Congress held multiple infrastructure hearings in recent days during which lawmakers and witnesses reiterated long-standing calls to fix the nation’s infrastructure funding gaps and began laying the groundwork for House Leadership to bring an infrastructure bill to the floor by spring.
While general bipartisan consensus emerged that an infrastructure bill needs to move this year, inveterate arguments persisted over how to fix the funding shortfall and increase revenues -- illustrating that agreement on the best path forward remains elusive.
The hearings, held by the Senate Environment and Public Works Committee (which has jurisdiction over infrastructure policy in the Senate) and the House Ways & Means Committee (which had jurisdiction over tax policy and works closely with the House Transportation Committee) came on the heels of a House Transportation and Infrastructure Committee hearing also focused on infrastructure funding in early February.
Testifying before the Ways and Means Committee, House T&I Committee Chairman Peter DeFazio (D-Ore.) renewed his call for increasing the federal motor fuels taxes, arguing that it represents the easiest and most efficient way to fund infrastructure improvements in the near-term. He also has called for a nationwide pilot program to study the use of vehicle miles traveled.
Although the call was met with some support, including from Rep. Blumenauer (D-Ore.), Republicans by and large argued the merits of transitioning immediately to a vehicle miles traveled fee, streamlining permitting reforms and exploring public-private partnerships. Some Republicans explicitly have supported tolling as an option.
T&I Ranking Member Rep. Sam Graves (R-Mo.) wants to focus on a vehicle miles traveled fee as a long-term solution rather than expend political capital on pushing for a controversial motor fuels tax increase.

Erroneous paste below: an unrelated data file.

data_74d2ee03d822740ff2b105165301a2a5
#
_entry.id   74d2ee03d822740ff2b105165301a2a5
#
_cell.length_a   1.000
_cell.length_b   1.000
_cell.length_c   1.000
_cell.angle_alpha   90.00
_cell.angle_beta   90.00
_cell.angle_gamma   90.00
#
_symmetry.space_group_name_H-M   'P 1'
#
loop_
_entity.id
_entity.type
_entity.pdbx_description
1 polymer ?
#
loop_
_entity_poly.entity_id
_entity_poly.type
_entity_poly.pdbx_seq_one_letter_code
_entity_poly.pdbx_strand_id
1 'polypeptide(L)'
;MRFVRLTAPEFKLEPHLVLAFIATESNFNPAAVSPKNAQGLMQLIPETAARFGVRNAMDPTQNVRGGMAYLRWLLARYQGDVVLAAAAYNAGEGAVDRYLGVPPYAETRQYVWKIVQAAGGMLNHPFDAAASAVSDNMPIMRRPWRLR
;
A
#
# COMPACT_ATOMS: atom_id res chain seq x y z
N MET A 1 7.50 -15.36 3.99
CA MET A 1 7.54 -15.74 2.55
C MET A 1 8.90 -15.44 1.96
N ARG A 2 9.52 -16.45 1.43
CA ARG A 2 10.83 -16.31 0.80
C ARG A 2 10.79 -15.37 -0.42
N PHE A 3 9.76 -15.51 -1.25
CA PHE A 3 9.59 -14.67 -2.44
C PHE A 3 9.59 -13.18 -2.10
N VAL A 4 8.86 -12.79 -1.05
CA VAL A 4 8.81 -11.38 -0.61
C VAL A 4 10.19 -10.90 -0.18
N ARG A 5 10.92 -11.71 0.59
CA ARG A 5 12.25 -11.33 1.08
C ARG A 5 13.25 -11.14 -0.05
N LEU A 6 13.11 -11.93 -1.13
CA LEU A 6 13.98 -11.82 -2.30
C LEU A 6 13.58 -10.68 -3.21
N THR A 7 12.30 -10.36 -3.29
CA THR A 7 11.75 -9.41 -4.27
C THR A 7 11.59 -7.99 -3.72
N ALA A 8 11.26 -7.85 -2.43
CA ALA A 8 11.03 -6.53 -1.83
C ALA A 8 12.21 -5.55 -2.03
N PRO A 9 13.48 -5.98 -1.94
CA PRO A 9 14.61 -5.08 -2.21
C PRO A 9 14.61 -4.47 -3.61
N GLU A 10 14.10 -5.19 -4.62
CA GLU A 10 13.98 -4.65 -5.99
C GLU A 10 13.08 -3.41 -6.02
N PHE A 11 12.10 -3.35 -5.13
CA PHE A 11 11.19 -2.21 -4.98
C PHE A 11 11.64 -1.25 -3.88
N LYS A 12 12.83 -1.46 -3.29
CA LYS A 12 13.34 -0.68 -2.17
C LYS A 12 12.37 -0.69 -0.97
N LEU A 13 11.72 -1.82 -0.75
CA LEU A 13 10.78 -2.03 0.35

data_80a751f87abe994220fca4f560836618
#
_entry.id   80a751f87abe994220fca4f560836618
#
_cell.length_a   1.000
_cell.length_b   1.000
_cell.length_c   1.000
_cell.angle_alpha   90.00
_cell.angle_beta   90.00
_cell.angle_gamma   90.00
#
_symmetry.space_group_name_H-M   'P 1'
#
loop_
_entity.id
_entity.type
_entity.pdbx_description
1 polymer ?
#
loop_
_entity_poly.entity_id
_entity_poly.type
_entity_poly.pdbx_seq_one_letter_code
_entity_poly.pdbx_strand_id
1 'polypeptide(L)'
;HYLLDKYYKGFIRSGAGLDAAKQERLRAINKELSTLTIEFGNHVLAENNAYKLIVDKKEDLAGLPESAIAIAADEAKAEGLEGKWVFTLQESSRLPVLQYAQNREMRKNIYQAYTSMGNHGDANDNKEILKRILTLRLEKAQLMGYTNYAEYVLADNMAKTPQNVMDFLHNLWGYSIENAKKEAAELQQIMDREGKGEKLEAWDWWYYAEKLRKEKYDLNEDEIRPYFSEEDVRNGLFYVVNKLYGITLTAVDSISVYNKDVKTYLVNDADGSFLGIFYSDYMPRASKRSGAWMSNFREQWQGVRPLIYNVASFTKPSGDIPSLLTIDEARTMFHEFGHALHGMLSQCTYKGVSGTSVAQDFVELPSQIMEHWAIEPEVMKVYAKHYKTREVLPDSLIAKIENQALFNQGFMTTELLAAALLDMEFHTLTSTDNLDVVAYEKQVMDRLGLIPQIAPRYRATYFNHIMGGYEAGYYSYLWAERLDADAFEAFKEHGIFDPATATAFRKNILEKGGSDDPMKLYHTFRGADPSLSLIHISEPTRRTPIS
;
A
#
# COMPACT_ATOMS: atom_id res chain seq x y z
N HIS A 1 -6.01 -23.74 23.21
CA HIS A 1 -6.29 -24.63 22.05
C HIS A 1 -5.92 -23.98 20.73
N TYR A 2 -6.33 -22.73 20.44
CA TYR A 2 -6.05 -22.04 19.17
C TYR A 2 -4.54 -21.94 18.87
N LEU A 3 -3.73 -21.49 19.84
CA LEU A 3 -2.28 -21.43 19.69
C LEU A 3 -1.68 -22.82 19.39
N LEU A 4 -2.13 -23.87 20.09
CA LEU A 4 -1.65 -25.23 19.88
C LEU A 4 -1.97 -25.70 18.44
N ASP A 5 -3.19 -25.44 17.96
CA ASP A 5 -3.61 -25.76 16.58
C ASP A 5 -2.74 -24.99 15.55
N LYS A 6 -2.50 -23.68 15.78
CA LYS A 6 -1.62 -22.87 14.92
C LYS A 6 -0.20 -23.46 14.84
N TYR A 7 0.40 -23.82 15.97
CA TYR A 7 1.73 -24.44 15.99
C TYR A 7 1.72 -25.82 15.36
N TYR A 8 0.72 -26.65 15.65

Rep. Kevin Brady (R-Texas), Ranking Member of the Ways and Means Committee, called the Highway Trust Fund “a leaky bucket” used for too many things, and said that the permitting process had obstructed too many projects. Rep. Brady called for cutting bureaucratic red tape to “responsibly accelerate” projects and attracting private investment.
Rep. Brady said it would be a mistake to fund infrastructure by raising taxes. In speaking with reporters after the hearing, Rep. Brady said, "I don't see a consensus among Republicans for higher gas taxes or vehicle miles traveled."
Many lawmakers think increasing the motor fuels tax requires a firm, public commitment from President Trump, who has privately stated that he would support an increase but has not done so publicly.
NATSO submitted a statement for the record in the House Ways and Committee hearing. In the statement, NATSO reiterated its support for long-term, sustainable infrastructure funding and its opposition to counter-productive revenue schemes in a statement submitted to the Record for the House Ways and Means Committee hearing. NATSO urged Congress to support smart and efficient infrastructure policies as it begins to consider a massive infrastructure package and oppose short-cuts to real infrastructure investment, such as tolling existing interstates and commercializing interstate rest areas.
Infrastructure funding, NATSO said, should be: user-based; simple, efficient and inexpensive to collect; difficult for taxpayers to evade; energy-source neutral; transparent; and dedicated to surface transportation for the benefit of the payer. Revenue generated by any funding solution should contain automatic adjustments to mitigate trends that decrease the revenue it generates, NATSO said.
During a Senate Environment and Public Works Committee hearing held the same day, Committee Chairman John Barrasso (R-Wyo.) largely focused his remarks on permitting reforms and did not address revenues. Sen. Barrasso has consistently opposed increasing the motor fuels taxes but has expressed opposition to commercializing rest areas. At the Senate Hearing, EPW Ranking Member Tom Carper (D-Delaware) announced that he was introducing legislation to provide funding for electric vehicle investments along federally designated Alternative Fuel Corridors. NATSO opposes this legislation because it does not provide money to all of the alternative fuels that are a part of the alternative fuels corridor program (such as compressed natural gas), and further because the legislation would provide additional grant funds to public utilities that already rate-base electric vehicle charging infrastructure investments.
Of importance to NATSO members, the issue of commercializing rest areas was not directly raised during either of these hearings. Witnesses and lawmakers did, however, discuss tolling both new and existing capacity, which NATSO strongly opposes.
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